GAVIN
I was quite done, anyway.

ALICE
Don’t lie. There was nothing in there but warm sediment. You were nursing the cup out of security … working yourself up, but too afraid to come over and talk to me.

GAVIN
I wouldn’t say that.

ALICE
What would you say?

GAVIN
I was working my way up to leaving actually.

ALICE
Boo-hoo.

GAVIN
It’s almost midnight.

ALICE
Didn’t you know that the fun always starts after midnight?

GAVIN
Does it?

ALICE
What, do you need to leave the ball before you change into your galley clothes?

GAVIN
No –

ALICE
Or perhaps you’re afraid your coach will turn back into a pumpkin?

GAVIN
I hate to disappoint you, but I am quite ordinary.

ALICE
I’m sure you’re anything but.

GAVIN
Well, it’s true. No fairy godmother beckoning my arrival. Just work … I have to wake up early for –

ALICE
You must be terrified.

GAVIN
Terrified? … I don’t quite know what you’re –

ALICE
You’ve been watching me all night / and here –

GAVIN
/ I haven’t!

ALICE
Yes, yes you have!

GAVIN
Well, perhaps I looked your way –

ALICE
Perhaps?

GAVIN
I … I wasn’t –

ALICE
It’s okay. There’s no need to falsify the evidence. I saw you. I waited. You never approached me, so… here I am.

GAVIN
Okay…

ALICE
So what are you going to do now?

GAVIN
(standing up, wavering)
I really must be –

ALICE
(pulling him back down)
Oh, no, no. Sit back down. You have … some time before the clock strikes.

GAVIN
Okay.

ALICE
Am I making you nervous?

I don’t mean to be… Although, you probably should be nervous, considering it’s almost the witching hour.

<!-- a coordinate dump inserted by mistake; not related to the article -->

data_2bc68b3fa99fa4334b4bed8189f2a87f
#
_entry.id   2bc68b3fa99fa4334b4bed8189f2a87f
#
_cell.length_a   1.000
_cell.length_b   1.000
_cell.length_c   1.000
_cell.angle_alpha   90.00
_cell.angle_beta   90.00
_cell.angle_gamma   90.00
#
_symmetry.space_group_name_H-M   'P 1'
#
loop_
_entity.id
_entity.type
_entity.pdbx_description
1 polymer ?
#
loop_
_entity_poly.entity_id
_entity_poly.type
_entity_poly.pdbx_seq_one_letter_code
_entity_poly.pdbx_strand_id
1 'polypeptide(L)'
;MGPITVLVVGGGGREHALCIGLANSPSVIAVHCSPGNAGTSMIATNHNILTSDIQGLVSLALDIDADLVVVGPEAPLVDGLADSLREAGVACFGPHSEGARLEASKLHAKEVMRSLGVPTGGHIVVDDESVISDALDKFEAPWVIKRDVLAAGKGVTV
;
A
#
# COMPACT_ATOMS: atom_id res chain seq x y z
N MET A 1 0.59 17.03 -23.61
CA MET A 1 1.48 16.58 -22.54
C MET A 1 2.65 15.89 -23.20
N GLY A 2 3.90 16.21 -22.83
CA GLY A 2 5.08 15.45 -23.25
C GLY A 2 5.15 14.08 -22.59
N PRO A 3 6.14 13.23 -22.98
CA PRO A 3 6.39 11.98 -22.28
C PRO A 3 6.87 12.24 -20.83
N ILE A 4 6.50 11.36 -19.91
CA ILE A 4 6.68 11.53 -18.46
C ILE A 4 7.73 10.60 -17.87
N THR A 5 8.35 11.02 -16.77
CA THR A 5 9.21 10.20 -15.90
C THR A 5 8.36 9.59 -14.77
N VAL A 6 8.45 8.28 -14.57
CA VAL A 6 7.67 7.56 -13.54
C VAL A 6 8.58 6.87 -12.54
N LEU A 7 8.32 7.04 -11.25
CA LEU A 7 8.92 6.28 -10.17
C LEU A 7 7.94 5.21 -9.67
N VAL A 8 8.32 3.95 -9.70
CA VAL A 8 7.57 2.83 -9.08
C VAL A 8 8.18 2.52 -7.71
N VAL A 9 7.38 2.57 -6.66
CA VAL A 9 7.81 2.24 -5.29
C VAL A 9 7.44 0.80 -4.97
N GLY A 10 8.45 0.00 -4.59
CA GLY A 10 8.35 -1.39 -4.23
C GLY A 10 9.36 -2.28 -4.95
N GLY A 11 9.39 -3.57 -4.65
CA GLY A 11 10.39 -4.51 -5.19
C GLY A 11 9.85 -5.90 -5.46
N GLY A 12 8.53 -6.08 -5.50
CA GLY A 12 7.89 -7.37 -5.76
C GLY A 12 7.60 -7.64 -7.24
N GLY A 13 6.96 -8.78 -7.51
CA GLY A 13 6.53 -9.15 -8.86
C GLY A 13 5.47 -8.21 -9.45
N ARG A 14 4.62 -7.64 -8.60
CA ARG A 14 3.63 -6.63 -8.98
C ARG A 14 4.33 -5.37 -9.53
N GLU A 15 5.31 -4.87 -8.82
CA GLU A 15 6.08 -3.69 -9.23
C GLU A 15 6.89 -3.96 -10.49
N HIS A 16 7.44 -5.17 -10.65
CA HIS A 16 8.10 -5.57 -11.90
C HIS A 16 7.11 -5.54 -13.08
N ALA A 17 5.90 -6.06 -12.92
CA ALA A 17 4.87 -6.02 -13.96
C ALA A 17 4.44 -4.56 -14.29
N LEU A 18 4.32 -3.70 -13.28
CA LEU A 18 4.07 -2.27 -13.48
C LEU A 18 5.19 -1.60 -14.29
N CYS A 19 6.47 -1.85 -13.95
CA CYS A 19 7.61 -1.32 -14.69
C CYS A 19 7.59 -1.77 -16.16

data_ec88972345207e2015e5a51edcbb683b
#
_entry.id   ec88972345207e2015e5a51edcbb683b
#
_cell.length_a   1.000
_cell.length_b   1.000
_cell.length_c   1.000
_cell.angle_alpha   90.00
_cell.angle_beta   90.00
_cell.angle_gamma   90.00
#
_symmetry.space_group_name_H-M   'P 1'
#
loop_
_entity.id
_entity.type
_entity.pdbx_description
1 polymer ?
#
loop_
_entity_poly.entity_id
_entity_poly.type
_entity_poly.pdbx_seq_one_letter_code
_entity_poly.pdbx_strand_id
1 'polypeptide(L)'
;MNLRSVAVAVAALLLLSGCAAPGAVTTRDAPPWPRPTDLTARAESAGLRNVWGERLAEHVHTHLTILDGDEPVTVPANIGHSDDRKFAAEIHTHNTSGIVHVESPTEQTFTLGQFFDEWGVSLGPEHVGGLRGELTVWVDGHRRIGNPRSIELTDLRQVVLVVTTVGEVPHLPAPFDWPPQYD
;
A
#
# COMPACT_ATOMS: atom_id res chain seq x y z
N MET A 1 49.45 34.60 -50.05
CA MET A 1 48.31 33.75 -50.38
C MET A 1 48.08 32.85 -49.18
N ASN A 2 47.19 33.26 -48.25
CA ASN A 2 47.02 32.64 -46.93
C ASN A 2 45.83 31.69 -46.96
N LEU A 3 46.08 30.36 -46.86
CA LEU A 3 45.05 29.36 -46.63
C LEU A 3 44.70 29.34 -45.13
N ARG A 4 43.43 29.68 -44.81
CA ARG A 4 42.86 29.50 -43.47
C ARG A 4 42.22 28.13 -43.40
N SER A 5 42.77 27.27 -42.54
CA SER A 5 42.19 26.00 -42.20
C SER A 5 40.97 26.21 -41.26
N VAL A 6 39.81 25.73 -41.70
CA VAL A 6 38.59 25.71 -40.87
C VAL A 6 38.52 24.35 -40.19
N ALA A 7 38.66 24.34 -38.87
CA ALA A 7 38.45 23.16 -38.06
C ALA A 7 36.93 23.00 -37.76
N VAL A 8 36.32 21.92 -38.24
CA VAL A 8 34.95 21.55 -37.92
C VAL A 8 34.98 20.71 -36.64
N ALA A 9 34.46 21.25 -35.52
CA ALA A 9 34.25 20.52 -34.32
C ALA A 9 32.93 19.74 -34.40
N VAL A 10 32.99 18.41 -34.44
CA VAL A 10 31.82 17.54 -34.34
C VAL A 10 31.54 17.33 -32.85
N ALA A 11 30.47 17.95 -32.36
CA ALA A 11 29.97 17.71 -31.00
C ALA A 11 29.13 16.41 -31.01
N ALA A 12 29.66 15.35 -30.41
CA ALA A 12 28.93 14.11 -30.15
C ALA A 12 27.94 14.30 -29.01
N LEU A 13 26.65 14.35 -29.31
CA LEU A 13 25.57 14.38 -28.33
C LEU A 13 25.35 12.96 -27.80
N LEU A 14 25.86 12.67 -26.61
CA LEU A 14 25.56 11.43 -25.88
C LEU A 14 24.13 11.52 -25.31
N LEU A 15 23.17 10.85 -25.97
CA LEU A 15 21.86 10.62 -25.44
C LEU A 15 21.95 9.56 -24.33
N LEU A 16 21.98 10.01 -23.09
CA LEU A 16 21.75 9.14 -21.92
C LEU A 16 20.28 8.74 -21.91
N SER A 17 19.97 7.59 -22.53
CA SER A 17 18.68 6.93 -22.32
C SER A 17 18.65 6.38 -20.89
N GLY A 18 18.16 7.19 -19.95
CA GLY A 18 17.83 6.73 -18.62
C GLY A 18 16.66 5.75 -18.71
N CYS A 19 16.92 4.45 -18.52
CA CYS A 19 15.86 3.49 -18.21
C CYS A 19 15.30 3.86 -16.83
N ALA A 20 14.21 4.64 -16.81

GAVIN
And why would that be?

ALICE
Don’t you know?

GAVIN
Are you telling me that you are some sort of …witch?

ALICE
(laughing)
Would things begin to make sense then?

GAVIN
I feel like your words are spinning around me…

ALICE
So now we’re getting somewhere…

GAVIN
Are you casting a spell on me?

ALICE
Do you want me to cast a spell on you?

GAVIN
“Are you a good witch or a bad witch?”

ALICE
“Why, I am not a witch at all…”

GAVIN
You’re lovely.

ALICE
That’s a promising statement.

GAVIN
You’ll have to excuse me but… I don’t recall your name –

ALICE
(laughing, holding out her hand)
Alice Lewis.

Gavin takes her hand and kisses it, then holds it lightly. She looks at him questioningly.

ALICE
And you are…?

GAVIN
Gavin. Gavin Carroll.

ALICE
So. Gavin. Carroll? / You seem to have my hand? //

GAVIN
(letting go)
/ Yes. // Oh, sorry.

ALICE
No, no. It’s fine. Lewis. (pointing to self) Carroll. (pointing to him)

They laugh.

ALICE
“In another moment, down went Alice after it, never once considering how in the world she was to get out again.”

GAVIN
What’s that?

ALICE
(laughing)
What? Oh. Lewis Carroll.

GAVIN
I do rather feel that way myself.

You are bewitching.

ALICE
It must be the hour.

GAVIN
How are you getting home?

ALICE
I thought you were taking me in your pumpkin?

GAVIN
Ah, but what if it is only a pumpkin shell?

ALICE
Then I should never be your wife.

GAVIN
Well, we needn’t worry about that… It is still before midnight after all.

ALICE
A few minutes.

GAVIN
Where do you live?

ALICE
Too far. How about you?

GAVIN
Very close.

ALICE
Well, that sounds about right.

GAVIN
Do you need to say your goodbyes?

ALICE
I never say good-bye.

Lights fade to black. End Scene 2

 

SCENE 3